But when fishermen cannot fish, they appear to have plenty to do, such as mending their nets, repairing their tackle, or gathering bait for their lines. So when the Lord's servants cannot preach, they have plenty of labor. 0 what meditation, what heart-searching, what self-examination, what diligence, what earnest prayer to God is really necessary for a preacher of the gospel! The preacher of Christ may work hard in the pulpit; but I believe most of God's real servants find harder work out of the pulpit than they do in. It will often happen too that when the preacher is best pleased with his labors, his hearers are not so well pleased as he may imagine. Perhaps they will cavil most when he thinks they have least reason. These things may lead some sober-minded people to think that the situation of a preacher, like that of a fisherman, is not the most enviable in the world. But if the preacher should grow sulky with his Master, or sluggish in his work, because of the disagreeable things attending it, let him call to mind his former engagement and prayer that the Spirit led him to make; which was something like this: "Lord, I do not mind what I suffer, or where I am sent, so that thou dost condescend to use me as an instrument for thy glory and thy people's good."

Again. If the fisherman make no use, or bad use, of his leisure time, how badly is he prepared for the next opportunity to put to sea! But his is only temporal loss, that he may sustain thereby. Ye spiritual fishermen, ye need grace to well repair your nets, and listen to your word, "Follow me, and I will make you fishers of men." If sin has defiled your conscience, and weakened your confidence, if you are brought into reproach through some unguarded and heedless conduct before the church or the world, may the Spirit of God help you to double your diligence, and hasten to God's pardon office. The doors are open night and day; and over each door is written in golden letters, large and fair: "Yea, for the rebellions also" God help you to go with a blushing face and an upright heart, and to repent and do the first works.

The fisherman cannot be sure of success, though all things necessary be done in order thereto; but he lets go his net and his lines, patiently waiting and hoping that the results will pay him for his toils. This may teach God's servants the necessity there is of the graces of patience and hope in the midst of their many disappointments; for a fisherman is more entirely dependent upon the providence of God for success than are many workmen. So are the Lord's servants in their ministerial work entirely dependent on the Lord, both for themselves and their hearers. Who can command himself, and govern himself and his passions? And who or what human being can command the will of others? Who can bring the mind of man into sweet subjection to the law of Christ? Paul laboured more abundantly than all the apostles; "yet not I" (see what humility), "but the grace of God which was with me."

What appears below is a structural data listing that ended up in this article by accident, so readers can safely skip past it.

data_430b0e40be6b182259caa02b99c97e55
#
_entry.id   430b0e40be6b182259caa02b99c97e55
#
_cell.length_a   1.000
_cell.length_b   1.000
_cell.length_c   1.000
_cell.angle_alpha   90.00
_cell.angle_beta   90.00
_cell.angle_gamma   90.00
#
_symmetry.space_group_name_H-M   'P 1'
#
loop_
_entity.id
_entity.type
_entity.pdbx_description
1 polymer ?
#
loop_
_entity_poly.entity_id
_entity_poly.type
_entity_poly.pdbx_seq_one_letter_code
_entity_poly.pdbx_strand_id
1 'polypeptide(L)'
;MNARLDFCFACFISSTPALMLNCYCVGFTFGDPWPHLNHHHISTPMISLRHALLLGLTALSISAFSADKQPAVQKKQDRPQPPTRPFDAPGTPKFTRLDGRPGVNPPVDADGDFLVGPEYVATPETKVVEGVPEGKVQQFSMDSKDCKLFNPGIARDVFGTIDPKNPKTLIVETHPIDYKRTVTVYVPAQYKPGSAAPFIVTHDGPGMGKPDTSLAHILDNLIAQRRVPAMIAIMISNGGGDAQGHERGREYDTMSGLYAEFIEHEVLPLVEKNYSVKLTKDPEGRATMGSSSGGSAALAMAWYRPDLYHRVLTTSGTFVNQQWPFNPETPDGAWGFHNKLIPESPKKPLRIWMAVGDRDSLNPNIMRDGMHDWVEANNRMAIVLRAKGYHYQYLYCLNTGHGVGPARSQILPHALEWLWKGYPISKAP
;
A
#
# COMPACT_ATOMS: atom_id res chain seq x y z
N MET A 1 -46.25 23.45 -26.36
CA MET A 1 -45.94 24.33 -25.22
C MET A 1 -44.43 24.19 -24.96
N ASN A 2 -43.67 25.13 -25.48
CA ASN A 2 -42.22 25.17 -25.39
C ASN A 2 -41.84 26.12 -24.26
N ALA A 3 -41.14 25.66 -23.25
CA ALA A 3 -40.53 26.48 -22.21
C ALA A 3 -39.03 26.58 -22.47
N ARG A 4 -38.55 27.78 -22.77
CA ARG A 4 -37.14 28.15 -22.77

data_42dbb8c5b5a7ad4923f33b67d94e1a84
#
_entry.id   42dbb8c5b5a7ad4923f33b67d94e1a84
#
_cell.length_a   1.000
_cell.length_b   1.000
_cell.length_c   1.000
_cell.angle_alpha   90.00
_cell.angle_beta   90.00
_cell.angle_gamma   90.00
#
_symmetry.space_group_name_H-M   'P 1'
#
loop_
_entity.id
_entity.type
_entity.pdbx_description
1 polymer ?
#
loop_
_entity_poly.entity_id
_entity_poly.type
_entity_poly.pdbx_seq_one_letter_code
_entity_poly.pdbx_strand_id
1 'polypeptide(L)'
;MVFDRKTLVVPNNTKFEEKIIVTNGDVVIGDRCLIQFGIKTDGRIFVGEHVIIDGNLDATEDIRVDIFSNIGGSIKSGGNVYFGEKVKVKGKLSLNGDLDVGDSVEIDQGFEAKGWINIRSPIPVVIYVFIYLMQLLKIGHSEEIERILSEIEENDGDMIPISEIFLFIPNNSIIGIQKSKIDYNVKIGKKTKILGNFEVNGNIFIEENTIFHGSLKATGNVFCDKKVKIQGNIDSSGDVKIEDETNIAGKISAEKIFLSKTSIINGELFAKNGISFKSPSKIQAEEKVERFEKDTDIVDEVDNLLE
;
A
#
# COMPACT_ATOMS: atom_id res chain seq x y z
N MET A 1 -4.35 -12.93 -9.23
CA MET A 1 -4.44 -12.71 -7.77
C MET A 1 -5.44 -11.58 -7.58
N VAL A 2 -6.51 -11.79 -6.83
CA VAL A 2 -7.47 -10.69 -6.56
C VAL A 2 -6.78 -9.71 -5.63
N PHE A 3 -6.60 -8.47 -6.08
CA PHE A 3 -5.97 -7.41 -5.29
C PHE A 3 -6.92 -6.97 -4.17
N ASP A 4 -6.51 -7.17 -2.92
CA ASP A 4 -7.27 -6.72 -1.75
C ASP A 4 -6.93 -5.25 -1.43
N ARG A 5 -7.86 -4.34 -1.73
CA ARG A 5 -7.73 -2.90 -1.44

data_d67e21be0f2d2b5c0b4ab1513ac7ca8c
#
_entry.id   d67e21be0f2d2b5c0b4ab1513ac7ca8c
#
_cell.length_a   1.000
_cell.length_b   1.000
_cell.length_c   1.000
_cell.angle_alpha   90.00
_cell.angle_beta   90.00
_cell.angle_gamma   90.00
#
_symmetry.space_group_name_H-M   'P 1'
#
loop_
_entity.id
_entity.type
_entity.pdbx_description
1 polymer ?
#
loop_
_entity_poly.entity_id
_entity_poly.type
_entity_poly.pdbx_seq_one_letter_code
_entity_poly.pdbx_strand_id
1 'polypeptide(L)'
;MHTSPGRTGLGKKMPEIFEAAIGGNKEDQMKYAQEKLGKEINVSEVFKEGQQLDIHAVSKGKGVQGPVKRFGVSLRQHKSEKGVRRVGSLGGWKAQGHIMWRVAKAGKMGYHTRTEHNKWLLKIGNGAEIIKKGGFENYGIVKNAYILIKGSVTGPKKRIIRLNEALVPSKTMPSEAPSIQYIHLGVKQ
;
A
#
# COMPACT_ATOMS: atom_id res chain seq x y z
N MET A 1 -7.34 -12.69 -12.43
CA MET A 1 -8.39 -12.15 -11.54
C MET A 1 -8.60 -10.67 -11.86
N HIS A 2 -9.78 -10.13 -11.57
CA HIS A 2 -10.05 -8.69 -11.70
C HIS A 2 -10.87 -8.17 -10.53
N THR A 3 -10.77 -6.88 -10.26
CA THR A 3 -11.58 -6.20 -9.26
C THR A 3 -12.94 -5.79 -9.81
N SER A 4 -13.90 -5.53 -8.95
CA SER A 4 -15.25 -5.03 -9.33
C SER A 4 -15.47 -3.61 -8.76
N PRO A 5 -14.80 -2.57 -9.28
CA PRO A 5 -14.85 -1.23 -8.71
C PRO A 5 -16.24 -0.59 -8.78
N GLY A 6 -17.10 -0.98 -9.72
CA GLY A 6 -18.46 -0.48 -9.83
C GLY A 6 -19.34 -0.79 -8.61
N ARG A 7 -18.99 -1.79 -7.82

Lastly. It has been noticed that if one fisherman has been a little more successful than another, some disappointed fisherman has been moved to jealousy and envy, and has put out some hasty speeches, far enough from good nature. Nay; some have thought that many blessed ministers of Christ have something of the same in their constitution! But if the precious fish be caught by the gospel, never mind who caught it. Lord, keep thy servants from envy! The successful party may indeed not be blameless; their success may have led them to think and speak contemptuously of their brethren. It would be well for such to study this text: "Neither is he that planteth anything, neither he that watereth anything; but God, that giveth the increase." However, the deep study of this and many other texts is reserved for a bed of affliction, where generally the Lord teaches his servants many humbling lessons.

"Am I a servant of the Lord,
A fisherman of Jesu's sending?
Then may I preach his faithful word,
Or if not so, my nets be mending.

"0 Lord, the seas are rough and high,
And I can badly stand the billows;
Cast on me thy propitious eye;
For now my harp is on the willows.

"Direct me where and when and how
To preach thy word with true affection,
And lowly at thy footstool bow,
To prove I'm thine by free election.

"Lord, give thy servants more to feel
Their helpless state, their want of all things;
Their breaches thou alone canst heal,
And are they not too weak for small things?




BACK TO MAIN PAGE